Ted Castro–Santos

Research Ecologist, USGS-S.O. Conte Anadromous Fish Research Center

BA, Colgate University, 1987
MS, Washington State University, 1991
PhD, University of Massachusetts, Organismic and Evolutionary Biology, 2002

Dissertation/thesis title: Swimming performance of upstream migrant fishes:  New methods, new perspectives

Research Interests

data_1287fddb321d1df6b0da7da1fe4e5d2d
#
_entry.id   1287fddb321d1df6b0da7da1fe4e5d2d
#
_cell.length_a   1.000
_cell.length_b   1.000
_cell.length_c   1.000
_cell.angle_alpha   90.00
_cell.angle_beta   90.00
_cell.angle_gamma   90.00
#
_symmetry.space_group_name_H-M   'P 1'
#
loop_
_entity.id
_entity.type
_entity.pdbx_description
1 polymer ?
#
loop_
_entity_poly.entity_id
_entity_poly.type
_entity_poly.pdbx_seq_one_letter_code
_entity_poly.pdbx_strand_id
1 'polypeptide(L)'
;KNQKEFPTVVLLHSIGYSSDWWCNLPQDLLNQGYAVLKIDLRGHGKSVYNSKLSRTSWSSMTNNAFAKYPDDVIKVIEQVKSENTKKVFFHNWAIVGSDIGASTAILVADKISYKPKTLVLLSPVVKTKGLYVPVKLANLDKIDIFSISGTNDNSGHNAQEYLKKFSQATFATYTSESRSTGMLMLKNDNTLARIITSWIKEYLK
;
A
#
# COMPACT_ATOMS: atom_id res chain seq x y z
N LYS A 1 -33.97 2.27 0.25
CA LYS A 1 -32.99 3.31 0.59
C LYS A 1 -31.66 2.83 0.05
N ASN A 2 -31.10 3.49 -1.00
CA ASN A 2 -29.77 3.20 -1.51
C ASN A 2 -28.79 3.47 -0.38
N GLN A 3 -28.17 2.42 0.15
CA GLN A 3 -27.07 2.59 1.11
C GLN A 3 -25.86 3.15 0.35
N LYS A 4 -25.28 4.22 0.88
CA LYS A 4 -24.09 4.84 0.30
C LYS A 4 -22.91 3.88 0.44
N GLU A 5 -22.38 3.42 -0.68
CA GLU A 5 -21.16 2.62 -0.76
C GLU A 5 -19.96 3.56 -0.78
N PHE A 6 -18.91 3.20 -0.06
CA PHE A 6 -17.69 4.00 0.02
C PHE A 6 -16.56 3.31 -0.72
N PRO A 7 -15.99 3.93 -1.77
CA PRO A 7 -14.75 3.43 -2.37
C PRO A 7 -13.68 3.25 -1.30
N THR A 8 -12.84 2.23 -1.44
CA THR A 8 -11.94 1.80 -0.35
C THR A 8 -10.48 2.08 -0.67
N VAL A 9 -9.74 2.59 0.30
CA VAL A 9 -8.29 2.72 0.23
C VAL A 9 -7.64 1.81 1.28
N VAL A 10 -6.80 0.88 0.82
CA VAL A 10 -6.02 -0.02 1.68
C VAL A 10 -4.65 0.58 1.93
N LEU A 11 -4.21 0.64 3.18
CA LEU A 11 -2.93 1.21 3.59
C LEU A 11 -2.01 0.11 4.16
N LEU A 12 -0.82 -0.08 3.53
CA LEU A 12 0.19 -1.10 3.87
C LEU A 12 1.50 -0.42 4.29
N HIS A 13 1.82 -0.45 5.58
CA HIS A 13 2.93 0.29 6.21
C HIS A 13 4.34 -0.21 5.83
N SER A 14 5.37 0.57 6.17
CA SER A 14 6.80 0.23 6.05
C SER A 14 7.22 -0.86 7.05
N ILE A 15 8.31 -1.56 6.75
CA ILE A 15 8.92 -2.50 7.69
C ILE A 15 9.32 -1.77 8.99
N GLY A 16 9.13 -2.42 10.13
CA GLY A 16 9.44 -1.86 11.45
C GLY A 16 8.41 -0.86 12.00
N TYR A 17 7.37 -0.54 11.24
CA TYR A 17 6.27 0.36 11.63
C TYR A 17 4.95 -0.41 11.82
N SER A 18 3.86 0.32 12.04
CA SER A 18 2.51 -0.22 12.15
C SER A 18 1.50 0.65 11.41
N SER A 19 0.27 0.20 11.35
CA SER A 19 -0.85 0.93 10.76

Human activities have caused extensive fragmentation of riverine corridors. Dams, culverts, and other barriers prevent migratory and riverine fishes from accessing key habitats. This is particularly problematic for diadromous fishes like Atlantic salmon and American shad that must transition between fresh- and saltwater habitats in order to complete their life cycles. My research interests focus on identifying conditions that are most conducive to improving passage at barriers. I use an integrative approach, incorporating biomechanics, physiology, ecology, behavior, and engineering. Swimming performance and behavioral responses to hydraulic conditions (turbulence, velocity, etc.) are major interests, as is development of quantitative methods for identifying and characterizing barriers. This work has broad relevance, not only to stewardship and management of aquatic resources, but also to understanding fundamental aspects of the ecology and evolution of fishes.